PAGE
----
Pearson uses social platform to drive change


How will you know when your enterprise social network hits critical mass? At the publishing giant Pearson, it happened sometime last year when their platform began to attract between 300 and 500 new pieces of content every day.

“Hearing that figure really blew my mind,” says Karen Gettman (pictured right), VP and Director of Learning and Collaboration. About 85% of the company’s 44,000 employees use Neo, a Jive-based network that was launched in February 2011. “We have business in over 60 countries and, at the time, people couldn’t really have water cooler conversations with other people in the organization, they couldn’t find colleagues with particular skills or experience to work with or help them,” explains Gettman, who has been shaping the project since its brainstorming days. “Neo has given us a level of visibility across the company that we did not have before.”

Don’t forget non-work groups

Employees use the platform for different purposes like exchanging information about vendors. Sales and marketing teams have set up a group that helps them answer questions from customers. “You not only get an answer within minutes but you also have a history and you can perform searches on previous queries,” says Gettman.

Neo has some 15,000 groups or communities. “At the start, we used to have many more non-work groups, now they make up around 10%.” People initially set up groups based on pastimes like running to familiarize themselves with the platform. Gettman believes in the importance of these groups as a way to bring people together: “I talked to companies where employees met, for example, in a cooking group and then began to work together.”

To drive adoption at the time of the launch, Gettman identified 500 champions, asked them to upload content and invite as many other people as they could. She got 7,000 employees to join Neo in two months. Neo has also helped Pearson to shut down 170 intranets.

The right kind of support

“You need both a top-down and bottom-up approach,” she says, explaining that you have to energise employees but you also need support from senior executives. Gettman and her community manager travelled extensively in Neo’s early days. “I would talk first to the executives. My community manager would then come in and talk to groups”.

They started training the PAs of senior executives that were slow to embrace the platform. “We taught them how to upload their bosses’ blog posts”.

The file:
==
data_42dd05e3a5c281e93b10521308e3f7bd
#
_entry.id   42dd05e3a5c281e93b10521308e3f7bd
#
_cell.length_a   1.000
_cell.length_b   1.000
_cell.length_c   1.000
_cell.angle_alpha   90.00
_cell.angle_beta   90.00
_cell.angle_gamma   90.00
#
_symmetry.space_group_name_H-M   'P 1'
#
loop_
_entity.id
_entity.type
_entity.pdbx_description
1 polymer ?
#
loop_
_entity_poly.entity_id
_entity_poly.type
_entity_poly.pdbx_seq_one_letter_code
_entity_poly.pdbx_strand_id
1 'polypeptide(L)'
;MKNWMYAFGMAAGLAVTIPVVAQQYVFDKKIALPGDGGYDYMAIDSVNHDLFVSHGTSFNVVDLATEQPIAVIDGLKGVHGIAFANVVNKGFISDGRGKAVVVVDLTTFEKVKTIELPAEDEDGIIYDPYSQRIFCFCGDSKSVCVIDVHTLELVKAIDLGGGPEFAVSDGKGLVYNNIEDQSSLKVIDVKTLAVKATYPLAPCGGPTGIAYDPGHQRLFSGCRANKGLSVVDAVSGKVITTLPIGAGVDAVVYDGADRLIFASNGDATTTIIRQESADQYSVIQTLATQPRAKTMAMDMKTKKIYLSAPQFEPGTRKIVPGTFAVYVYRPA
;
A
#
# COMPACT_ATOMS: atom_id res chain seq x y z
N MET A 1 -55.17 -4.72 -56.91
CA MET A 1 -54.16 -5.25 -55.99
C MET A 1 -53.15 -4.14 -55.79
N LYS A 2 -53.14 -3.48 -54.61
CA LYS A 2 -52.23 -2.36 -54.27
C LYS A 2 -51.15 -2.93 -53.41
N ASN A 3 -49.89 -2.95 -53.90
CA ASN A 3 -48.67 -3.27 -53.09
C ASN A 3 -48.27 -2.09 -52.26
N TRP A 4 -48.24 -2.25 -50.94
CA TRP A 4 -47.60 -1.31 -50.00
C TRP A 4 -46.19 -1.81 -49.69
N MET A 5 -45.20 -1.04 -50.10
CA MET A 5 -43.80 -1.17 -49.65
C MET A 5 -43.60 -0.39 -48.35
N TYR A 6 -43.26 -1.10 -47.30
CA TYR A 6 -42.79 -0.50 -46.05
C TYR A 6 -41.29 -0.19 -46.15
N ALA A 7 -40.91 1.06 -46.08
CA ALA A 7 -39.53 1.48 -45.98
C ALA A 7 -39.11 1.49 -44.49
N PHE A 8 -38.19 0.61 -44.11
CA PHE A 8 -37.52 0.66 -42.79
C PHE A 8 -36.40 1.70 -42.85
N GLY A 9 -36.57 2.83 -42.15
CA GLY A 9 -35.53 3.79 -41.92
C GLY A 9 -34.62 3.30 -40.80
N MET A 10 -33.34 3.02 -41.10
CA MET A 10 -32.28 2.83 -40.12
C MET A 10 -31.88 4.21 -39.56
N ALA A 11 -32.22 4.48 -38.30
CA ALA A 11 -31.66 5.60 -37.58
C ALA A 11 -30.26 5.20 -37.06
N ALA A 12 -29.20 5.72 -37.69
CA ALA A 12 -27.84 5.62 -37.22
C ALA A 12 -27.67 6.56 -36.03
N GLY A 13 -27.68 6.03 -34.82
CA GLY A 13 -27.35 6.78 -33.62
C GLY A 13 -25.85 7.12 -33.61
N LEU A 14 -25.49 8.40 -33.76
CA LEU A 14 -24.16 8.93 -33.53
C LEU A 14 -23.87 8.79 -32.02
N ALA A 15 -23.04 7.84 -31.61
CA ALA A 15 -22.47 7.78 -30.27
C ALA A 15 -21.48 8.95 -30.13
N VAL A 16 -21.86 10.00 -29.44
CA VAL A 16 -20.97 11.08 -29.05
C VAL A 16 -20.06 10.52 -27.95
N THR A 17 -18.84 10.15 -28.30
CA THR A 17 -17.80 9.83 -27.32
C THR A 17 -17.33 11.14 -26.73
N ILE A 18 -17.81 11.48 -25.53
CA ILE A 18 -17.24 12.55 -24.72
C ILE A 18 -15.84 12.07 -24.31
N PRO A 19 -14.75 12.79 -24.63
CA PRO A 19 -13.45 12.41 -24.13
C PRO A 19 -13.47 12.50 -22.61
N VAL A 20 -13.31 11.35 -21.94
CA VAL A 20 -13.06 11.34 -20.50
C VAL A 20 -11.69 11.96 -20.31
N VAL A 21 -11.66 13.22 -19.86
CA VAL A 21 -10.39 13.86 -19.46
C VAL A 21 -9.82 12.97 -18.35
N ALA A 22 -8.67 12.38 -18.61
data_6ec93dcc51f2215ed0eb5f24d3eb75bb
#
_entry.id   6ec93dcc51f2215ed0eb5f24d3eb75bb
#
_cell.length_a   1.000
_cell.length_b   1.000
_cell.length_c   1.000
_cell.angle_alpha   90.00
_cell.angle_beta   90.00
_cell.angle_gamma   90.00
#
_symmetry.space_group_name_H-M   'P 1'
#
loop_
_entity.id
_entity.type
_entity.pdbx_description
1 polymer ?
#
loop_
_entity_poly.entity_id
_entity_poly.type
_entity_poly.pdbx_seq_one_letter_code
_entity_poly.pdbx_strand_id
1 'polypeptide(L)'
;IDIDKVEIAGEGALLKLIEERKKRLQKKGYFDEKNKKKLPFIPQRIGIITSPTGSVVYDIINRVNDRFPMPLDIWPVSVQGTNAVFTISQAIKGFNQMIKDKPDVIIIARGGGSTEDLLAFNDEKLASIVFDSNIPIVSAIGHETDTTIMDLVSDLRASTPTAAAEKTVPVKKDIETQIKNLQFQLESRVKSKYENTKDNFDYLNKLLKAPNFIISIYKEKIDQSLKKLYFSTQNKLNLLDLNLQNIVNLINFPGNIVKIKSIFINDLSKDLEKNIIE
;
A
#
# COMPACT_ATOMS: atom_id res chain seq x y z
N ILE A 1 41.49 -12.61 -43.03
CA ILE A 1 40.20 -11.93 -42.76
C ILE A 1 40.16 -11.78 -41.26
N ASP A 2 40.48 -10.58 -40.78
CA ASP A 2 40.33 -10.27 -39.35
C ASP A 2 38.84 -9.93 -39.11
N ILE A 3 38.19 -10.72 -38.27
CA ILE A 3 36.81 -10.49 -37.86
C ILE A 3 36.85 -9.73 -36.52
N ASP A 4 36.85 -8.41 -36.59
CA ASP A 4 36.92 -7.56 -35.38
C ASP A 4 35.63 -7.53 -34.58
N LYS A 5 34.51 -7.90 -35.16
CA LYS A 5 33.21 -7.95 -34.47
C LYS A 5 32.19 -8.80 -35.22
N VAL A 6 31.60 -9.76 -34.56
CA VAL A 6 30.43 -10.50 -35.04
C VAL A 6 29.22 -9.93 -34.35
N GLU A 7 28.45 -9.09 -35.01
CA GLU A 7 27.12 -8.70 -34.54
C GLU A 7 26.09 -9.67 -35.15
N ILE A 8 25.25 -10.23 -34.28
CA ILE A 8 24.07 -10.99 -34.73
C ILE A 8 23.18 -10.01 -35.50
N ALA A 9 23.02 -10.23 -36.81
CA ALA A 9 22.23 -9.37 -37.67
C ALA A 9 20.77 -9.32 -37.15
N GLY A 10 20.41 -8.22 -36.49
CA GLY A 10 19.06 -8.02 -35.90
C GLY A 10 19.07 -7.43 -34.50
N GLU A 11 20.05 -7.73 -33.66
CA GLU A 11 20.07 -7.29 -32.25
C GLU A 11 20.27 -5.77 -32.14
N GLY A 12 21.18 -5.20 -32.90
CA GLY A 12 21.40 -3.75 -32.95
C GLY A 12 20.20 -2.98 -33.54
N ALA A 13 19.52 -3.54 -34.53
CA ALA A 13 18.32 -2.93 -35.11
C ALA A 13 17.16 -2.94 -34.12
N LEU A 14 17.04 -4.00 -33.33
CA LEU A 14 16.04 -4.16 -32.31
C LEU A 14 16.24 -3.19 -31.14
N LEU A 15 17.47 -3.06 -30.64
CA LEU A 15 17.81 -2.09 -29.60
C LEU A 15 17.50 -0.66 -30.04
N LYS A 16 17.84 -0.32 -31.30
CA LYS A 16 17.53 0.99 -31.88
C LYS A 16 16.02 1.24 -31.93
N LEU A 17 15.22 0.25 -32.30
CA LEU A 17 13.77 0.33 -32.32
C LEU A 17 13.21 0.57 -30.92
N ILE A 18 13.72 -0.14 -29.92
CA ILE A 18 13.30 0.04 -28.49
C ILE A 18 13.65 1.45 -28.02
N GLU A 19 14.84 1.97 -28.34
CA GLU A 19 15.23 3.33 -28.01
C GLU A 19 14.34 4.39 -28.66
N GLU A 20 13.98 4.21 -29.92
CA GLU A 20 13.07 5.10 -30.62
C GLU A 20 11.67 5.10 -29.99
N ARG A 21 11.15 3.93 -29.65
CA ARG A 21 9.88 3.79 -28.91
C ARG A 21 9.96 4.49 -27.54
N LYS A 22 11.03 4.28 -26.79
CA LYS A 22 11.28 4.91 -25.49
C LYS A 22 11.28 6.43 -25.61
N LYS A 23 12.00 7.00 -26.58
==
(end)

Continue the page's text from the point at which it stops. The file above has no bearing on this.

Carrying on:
A top executive who did not need convincing was John Fallon, who ran Pearson’s international business at the time and has since become CEO. “He would upload videos and use them to communicate with his people in various locations. Or he would visit a country, meet with students and blog about that,” remembers Gettman.

As well as securing senior execs’ support, Gettman and her team have seen enterprise social networking perform its own magic with particular videos and blogs going viral and attracting lots of comments, thousands in some cases.

Everybody loves a badge

Gettman believes in gamification as another way to stimulate interactions. Pearson is using a Bunchball-based badging system. Employees get badges for filling out their profiles with more extensive information than the basic details provided automatically by the system. “Our profile completion went way up after we introduced gamification”. Other badges are given to people for completing e-learning courses or for blogging regularly (Neo has 20,000 blogs). “Gamification is very popular, we will be doing much more of it in the future”.

Two simple rules

Pearson’s platform has very simple guidelines: no politics and no religion. “People were worried at the beginning about employees saying inappropriate things. But when it happened, the network was fast to jump in. Self-policing works”.

Gettman’s team includes two community managers. “We provide bespoke help, do monthly trainings and run a help group on the platform”. At the start of the project, Gettman would collect anecdotal evidence about Neo’s business case and present it to senior management every six months. She no longer needs to do that. “There is no real question about its business value any more”. The team is now using Google Analytics and Business Objects to gets stats and measure activity on the platform.

Making change happen

The future looks exciting for Neo. The new CEO was appointed at the start of 2013 and is transforming the huge publishing and education group, which comprises North American and international education businesses and the Financial Times, into a single operating company working “as one”. Neo is playing an important role in supporting this change. The platform is being redesigned to reflect the new company structure with emphasis on lines of business and geographies. All change management and communication is done through Neo. “I look back and wonder what we would have done without our network,” says Gettman.

Content curation is also on Gettman’s priority list. With as many as 500 new pieces of content appearing on Neo every day, her team is re-evaluating how to maintain it. They have been working with users training them on tagging and labeling so that content does not get lost. Neo has been helping Pearson to build its institutional memory. “If someone leaves the company, we don’t lose their work. It’s a way to maintain our corporate property”.

Gettman is also a believer in power of integrating different tools. Neo can talk to Google Docs and Google Calendar. “When something comes into your inbox, that email is connected to Neo and to the profile of the person who wrote it,” she explains. “When the conversation gets too big on email, instead of having to copy in eight people, you can move it to the network”. The future is definitely mobile at Pearson. Neo works on Androd and iPhone. “People like being connected through mobile. They feel they are keeping on top of what is going on”.